A Story about Past and Present

Sometimes I get caught up thinking about the past. I think about the person I was before I moved out to start a new life with the woman I love. I think of the girl in high school so awkward and scared of her uniqueness to be her own person rather than another sheep in the flock. I think of the child first exposed to the idea of homosexuality and the fear that overcame her when she began to realize her feelings for people of the same sex. When I was in elementary school, I dreamed of a guy and although I could never make out his face entirely, he would frequent different dreams. And no matter the situation, I had this feeling- this longing for him each time. I had been raised on Disney movies and the idea that the handsome hero would always come to save the woman he loved and they would live happily ever after.

In middle school, one of my sisters found a best friend in a boy down the street who happened to be out and proud. My mother allowed the friendship but would always voice her concerns. I remember an argument they had in the car one day. I can never remember what my mom had said to my sister but my sister’s response was something about how my mother believed that all gay people went to Hell. Something about that argument, that revelation, stuck with me. I began to question whether I had normal feelings and worried about the possibility of being a lesbian. Although, at the time, I had crushes on boys in my grade, I think I knew deep down what I really felt.

In high school, it became harder to ignore what I felt. I developed crushes on one of my good friend’s girlfriends and exes and even had one on my best friend at the time. I had attempted to flirt and engage a relationship with a few but I was turned down again and again. It wasn’t until a few years later, that I actually accepted who I was and finally came out.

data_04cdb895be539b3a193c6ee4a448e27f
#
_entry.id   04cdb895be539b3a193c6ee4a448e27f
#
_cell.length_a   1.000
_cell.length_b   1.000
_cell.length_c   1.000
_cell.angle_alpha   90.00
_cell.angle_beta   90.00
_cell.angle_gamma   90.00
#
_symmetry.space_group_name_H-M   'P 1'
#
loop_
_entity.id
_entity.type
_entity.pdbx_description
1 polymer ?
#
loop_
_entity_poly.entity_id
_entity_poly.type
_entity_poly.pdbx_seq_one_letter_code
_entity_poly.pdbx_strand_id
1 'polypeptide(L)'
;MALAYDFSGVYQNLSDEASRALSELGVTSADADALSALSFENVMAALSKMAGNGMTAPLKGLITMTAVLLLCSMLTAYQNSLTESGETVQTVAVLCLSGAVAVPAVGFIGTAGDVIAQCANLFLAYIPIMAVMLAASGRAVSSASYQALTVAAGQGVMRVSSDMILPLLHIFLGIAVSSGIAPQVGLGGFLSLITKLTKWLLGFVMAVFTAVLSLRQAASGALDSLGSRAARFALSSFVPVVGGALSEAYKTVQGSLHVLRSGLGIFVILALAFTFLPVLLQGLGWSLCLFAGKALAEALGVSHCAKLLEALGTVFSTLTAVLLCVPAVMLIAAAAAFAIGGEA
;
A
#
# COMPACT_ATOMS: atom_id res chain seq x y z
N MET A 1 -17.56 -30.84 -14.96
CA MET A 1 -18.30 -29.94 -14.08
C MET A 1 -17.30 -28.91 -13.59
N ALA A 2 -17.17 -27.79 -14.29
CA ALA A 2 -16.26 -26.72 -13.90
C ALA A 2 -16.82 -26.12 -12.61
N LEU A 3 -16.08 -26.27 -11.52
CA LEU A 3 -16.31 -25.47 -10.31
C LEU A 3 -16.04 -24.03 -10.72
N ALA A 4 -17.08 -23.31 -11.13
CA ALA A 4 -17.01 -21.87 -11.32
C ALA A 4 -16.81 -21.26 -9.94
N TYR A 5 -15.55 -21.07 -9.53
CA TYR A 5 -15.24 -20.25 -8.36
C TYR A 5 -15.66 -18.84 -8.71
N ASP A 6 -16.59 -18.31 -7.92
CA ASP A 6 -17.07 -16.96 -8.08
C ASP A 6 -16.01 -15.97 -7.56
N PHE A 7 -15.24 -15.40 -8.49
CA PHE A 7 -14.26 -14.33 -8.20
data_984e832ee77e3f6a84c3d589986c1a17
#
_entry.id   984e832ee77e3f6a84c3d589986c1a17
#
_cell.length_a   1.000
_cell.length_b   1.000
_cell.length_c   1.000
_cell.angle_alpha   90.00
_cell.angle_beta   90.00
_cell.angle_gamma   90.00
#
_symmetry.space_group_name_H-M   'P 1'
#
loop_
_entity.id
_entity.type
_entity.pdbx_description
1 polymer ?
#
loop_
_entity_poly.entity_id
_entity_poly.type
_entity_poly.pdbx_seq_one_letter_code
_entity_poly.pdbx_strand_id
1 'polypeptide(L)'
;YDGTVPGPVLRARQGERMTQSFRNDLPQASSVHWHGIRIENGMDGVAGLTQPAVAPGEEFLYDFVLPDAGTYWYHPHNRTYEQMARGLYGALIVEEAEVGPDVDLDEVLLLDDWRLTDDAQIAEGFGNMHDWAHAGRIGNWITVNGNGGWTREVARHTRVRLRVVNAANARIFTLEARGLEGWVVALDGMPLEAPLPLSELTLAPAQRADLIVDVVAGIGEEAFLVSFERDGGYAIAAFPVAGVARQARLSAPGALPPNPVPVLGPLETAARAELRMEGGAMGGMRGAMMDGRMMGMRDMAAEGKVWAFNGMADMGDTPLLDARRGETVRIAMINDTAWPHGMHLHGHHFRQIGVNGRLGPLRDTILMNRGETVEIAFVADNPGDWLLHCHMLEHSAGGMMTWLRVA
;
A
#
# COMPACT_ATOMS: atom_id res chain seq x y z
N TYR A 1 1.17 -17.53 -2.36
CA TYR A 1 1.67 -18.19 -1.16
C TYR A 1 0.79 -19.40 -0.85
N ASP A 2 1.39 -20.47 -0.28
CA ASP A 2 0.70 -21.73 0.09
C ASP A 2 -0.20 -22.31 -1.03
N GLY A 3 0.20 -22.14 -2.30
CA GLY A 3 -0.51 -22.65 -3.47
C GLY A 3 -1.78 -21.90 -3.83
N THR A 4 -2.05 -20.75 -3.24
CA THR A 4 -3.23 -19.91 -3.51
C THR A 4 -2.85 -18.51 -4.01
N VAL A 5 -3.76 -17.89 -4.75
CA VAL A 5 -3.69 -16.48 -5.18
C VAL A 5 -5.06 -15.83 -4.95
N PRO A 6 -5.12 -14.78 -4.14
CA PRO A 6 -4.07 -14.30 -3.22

Today, some people I meet see coming out as something that isn’t much a big deal anymore. Others ask questions about it and some even ask for advice for themselves or someone close to them. To me, it is still important only because of the society we live in. Why we must feel compelled to have to announce and label our sexuality is beyond me, but we are still being convinced that it is necessary. I find myself more attracted to women than men and labeling myself a lesbian is a simple explanation of my feelings but I don’t think it is right to label attraction. I think we as humans are capable of loving anyone, we are just often led astray by ideas of sexual orientation and finding someone who likes all the same things we do. But love isn’t about all that. It is about being in a relationship, taking care of someone, supporting them, spending time with them, understanding them, and loving regardless of difference or characteristics.

Why does the 25-year-old still feel obligated to label a feeling of love? I am in love with a person and that’s all that really matter.


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